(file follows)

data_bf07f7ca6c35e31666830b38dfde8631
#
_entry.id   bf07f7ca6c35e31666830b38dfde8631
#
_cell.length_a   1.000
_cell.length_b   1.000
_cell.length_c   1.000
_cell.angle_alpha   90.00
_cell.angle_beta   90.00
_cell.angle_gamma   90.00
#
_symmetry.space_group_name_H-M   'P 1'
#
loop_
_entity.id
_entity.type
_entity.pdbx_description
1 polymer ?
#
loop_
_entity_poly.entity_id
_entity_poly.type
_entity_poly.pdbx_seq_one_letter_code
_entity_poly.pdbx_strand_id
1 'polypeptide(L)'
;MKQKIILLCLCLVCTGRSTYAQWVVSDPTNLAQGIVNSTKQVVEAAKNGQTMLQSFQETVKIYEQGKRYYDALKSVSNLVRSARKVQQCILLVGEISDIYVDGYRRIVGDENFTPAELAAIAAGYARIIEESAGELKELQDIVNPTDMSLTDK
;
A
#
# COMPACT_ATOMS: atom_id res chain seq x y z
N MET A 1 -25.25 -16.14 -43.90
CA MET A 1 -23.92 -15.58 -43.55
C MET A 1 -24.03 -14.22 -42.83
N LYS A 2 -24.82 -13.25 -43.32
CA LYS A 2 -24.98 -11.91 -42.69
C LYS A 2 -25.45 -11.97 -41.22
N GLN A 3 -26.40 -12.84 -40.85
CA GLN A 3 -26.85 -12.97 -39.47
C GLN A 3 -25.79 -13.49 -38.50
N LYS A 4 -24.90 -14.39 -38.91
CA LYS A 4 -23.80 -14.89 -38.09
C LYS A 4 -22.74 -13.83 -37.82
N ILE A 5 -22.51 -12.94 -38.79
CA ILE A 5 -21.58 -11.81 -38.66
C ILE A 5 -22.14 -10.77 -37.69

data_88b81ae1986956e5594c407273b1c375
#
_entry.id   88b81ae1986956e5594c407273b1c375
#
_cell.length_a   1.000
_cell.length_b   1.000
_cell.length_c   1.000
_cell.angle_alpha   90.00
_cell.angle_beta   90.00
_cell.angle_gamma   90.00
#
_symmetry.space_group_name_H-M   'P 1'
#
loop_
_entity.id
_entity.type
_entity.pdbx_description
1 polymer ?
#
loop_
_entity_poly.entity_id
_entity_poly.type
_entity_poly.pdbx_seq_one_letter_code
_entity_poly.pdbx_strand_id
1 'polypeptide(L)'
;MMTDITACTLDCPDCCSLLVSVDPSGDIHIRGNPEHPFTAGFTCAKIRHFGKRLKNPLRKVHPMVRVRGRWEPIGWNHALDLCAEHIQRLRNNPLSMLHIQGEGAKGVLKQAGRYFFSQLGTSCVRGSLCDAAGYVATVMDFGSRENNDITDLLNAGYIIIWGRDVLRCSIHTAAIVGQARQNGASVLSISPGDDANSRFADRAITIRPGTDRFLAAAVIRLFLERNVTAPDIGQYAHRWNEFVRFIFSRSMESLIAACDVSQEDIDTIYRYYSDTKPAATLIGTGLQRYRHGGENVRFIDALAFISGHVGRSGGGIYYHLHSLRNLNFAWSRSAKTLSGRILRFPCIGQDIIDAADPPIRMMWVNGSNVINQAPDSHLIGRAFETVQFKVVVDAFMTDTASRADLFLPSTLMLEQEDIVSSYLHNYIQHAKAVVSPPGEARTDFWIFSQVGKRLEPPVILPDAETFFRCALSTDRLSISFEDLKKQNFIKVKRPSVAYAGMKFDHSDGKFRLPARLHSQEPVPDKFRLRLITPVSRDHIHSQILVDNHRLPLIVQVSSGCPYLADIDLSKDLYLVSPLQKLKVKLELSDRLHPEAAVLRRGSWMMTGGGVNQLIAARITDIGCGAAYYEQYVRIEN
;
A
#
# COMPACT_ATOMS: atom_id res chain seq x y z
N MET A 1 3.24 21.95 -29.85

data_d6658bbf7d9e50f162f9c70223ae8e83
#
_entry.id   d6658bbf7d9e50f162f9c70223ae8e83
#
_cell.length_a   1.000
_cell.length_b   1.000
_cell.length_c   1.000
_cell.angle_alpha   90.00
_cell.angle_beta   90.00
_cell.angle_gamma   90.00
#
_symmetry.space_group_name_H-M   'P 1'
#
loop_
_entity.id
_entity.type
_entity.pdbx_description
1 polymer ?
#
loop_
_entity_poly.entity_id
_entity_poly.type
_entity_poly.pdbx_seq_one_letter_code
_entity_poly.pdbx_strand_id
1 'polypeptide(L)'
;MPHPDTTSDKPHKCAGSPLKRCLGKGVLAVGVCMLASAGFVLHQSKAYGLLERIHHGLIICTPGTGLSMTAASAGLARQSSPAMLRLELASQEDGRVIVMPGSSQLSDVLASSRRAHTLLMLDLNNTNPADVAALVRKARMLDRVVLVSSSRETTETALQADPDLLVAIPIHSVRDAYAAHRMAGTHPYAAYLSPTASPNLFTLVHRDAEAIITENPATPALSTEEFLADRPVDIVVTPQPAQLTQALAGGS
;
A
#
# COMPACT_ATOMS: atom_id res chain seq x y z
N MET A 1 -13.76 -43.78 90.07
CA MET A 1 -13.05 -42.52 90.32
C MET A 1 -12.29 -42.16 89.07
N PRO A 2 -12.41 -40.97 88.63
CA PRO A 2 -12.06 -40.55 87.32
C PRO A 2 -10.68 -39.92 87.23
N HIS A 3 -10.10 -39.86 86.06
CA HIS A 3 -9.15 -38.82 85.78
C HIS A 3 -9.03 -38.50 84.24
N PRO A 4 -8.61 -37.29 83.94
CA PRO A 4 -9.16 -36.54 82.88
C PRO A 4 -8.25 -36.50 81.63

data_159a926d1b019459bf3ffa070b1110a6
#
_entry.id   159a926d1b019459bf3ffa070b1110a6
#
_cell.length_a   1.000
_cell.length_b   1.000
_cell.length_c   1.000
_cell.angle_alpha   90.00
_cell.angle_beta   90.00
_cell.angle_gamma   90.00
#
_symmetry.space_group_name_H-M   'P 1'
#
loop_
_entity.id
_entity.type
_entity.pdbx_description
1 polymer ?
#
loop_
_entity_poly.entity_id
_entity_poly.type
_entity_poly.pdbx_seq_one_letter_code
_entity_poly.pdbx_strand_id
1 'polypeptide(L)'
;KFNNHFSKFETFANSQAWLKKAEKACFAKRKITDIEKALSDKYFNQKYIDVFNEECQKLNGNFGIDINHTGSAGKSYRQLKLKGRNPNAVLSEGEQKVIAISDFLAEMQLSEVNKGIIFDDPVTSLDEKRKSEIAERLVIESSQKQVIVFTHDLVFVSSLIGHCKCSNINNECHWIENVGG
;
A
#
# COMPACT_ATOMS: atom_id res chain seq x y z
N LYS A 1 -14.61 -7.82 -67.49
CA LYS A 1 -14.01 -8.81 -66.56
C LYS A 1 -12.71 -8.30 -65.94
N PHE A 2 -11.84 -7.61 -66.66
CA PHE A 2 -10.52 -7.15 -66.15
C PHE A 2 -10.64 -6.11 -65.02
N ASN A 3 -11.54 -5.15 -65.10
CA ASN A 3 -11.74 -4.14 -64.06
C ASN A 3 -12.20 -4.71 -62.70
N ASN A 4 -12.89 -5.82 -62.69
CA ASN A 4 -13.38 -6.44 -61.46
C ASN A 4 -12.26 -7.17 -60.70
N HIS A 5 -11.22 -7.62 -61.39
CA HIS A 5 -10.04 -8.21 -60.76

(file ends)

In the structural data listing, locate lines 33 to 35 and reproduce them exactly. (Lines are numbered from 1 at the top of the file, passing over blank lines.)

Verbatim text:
C MET A 1 -24.03 -14.22 -42.83
N LYS A 2 -24.82 -13.25 -43.32
CA LYS A 2 -24.98 -11.91 -42.69